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 <!-- Filename: /module/Blog/view/blog/list/index.phtml -->
 <h1>Blog\ListController::indexAction()</h1>

Before we continue let us quickly take a look at where we placed this file. Note that view files are found within the /view subdirectory, not /src as they are not PHP class files, but template files for rendering HTML. The following path however deserves some explanation but it’s very simple. First we have the lowercased namespace. Followed by the lowercased controller name without the appendix ‘controller’ and lastly comes the name of the action that we are accessing, again without the appendix ‘action’. All in all it looks like this: /view/{namespace}/{controller}/{action}.phtml. This has become a community standard but can potentionally be changed by you at any time.

However creating this file alone is not enough and this brings as to the final topic of this part of the QuickStart. We need to let the application know where to look for view files. We do this within our modules configuration file module.config.php.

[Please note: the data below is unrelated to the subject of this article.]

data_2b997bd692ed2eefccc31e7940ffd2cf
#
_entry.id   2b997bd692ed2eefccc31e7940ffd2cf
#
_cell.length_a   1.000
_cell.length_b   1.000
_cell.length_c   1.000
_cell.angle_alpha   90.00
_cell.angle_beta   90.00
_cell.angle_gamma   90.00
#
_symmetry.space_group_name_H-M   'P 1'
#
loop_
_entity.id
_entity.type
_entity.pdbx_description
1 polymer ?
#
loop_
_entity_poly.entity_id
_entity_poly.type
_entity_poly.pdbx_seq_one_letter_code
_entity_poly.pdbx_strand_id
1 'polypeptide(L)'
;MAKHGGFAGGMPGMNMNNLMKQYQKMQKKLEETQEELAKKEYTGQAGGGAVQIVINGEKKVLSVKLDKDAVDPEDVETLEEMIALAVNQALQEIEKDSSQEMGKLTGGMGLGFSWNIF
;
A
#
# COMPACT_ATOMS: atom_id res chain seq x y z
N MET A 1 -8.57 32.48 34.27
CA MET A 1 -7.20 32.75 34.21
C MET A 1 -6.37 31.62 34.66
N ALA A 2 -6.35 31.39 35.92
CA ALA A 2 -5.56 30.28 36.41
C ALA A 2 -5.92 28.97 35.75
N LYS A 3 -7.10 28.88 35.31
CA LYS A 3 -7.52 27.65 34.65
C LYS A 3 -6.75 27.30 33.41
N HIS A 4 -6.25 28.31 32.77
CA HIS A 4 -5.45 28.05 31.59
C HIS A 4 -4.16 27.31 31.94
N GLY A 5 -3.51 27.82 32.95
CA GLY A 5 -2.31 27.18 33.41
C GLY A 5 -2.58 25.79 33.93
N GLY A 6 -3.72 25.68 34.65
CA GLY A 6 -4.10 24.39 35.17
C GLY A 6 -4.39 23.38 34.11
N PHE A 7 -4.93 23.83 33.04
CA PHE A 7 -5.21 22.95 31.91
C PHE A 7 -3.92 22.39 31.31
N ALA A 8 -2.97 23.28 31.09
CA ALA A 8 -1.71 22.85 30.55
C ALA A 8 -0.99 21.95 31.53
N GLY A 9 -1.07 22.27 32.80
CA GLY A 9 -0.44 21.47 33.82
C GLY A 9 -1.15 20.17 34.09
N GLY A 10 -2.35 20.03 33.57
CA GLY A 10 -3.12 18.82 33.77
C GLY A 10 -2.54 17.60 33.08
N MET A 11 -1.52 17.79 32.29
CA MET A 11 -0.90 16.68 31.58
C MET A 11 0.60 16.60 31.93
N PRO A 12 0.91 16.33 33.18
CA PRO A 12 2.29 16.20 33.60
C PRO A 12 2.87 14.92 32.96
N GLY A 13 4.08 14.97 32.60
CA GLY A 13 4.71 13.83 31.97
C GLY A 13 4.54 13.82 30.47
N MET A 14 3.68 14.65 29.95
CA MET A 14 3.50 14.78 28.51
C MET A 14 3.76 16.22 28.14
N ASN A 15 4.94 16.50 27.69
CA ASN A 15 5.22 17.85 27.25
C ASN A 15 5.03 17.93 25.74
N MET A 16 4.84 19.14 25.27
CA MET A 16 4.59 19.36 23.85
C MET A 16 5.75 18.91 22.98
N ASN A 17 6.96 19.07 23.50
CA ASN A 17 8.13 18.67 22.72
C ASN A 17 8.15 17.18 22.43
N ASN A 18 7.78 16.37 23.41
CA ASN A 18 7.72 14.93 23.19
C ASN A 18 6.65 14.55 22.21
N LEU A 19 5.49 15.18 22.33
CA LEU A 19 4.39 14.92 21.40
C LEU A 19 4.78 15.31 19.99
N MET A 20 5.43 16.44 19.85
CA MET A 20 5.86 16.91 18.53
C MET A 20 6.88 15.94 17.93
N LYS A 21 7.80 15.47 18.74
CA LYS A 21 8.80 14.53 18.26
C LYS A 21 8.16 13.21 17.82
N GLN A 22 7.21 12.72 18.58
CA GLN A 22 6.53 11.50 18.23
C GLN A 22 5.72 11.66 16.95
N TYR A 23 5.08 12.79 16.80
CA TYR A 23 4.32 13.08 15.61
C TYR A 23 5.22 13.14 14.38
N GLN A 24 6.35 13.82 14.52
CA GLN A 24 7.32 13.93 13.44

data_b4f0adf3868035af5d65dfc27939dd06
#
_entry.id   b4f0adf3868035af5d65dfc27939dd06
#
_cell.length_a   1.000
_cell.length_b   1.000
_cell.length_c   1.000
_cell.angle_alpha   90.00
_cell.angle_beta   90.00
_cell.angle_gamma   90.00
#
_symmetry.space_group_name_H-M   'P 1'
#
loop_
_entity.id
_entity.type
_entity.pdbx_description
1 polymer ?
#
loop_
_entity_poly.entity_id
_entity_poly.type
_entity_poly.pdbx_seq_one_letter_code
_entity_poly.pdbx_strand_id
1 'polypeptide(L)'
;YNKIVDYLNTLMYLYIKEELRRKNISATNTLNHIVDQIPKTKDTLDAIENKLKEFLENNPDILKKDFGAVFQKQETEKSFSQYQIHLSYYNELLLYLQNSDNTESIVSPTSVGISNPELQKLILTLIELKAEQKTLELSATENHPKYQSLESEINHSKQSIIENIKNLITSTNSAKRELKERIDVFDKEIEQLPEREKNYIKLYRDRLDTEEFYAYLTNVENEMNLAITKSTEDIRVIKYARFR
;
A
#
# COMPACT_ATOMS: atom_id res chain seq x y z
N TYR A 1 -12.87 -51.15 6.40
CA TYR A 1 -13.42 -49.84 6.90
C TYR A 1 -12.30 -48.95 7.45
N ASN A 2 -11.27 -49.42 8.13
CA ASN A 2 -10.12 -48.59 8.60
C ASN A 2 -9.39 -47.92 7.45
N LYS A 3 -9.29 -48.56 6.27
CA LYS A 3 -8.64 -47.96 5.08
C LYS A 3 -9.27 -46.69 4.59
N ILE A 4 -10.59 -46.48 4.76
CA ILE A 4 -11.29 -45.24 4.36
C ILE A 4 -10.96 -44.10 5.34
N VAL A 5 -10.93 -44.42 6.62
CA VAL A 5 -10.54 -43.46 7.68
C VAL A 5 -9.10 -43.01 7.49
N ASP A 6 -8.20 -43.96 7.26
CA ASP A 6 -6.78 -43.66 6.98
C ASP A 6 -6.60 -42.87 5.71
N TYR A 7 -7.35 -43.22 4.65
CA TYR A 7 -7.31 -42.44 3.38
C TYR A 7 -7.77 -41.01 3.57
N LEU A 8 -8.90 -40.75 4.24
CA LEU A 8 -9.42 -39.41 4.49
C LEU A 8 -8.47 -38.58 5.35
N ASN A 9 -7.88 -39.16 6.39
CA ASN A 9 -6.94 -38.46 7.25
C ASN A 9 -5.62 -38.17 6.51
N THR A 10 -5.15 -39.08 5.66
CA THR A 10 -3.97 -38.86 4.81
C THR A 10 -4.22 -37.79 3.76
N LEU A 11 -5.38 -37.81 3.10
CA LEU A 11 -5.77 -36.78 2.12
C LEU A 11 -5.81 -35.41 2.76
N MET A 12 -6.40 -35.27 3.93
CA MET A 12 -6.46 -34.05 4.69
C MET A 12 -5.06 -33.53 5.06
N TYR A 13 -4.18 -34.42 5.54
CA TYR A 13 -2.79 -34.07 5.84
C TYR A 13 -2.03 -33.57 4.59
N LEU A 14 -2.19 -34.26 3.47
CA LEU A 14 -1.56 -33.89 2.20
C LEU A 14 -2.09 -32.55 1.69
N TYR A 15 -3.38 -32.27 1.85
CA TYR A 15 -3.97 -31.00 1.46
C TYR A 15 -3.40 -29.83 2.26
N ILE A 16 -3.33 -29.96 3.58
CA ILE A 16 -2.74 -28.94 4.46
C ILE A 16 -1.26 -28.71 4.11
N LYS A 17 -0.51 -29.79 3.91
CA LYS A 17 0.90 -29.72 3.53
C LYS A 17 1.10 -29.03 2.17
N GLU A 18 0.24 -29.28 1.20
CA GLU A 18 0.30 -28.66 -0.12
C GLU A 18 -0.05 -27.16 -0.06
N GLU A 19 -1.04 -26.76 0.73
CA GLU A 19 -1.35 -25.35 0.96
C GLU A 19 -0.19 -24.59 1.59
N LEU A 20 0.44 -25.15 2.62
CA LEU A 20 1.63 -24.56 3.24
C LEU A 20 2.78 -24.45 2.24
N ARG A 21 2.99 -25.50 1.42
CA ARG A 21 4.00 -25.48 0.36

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 <?php
 // Filename: /module/Blog/config/module.config.php
 return array(
     'view_manager' => array(
         'template_path_stack' => array(
             __DIR__ . '/../view',
         ),
     ),
     'controllers' => array( /** Controller Configuration */),
     'router'      => array( /** Route Configuration */ )
 );

The above configuration tells the application that the folder /module/Blog/view has view files in it that match the above described default scheme. It is important to note that with this you can not only ship view files for your module but you can also overwrite view files from other modules.

Reload your site now. Finally we are at a point where we see something different than an error being displayed. Congratulations, not only have you created a simple “Hello World” style module, you also learned about many error messages and their causes. If we didn’t exhaust you too much, continue with our QuickStart and let’s create a module that actually does something.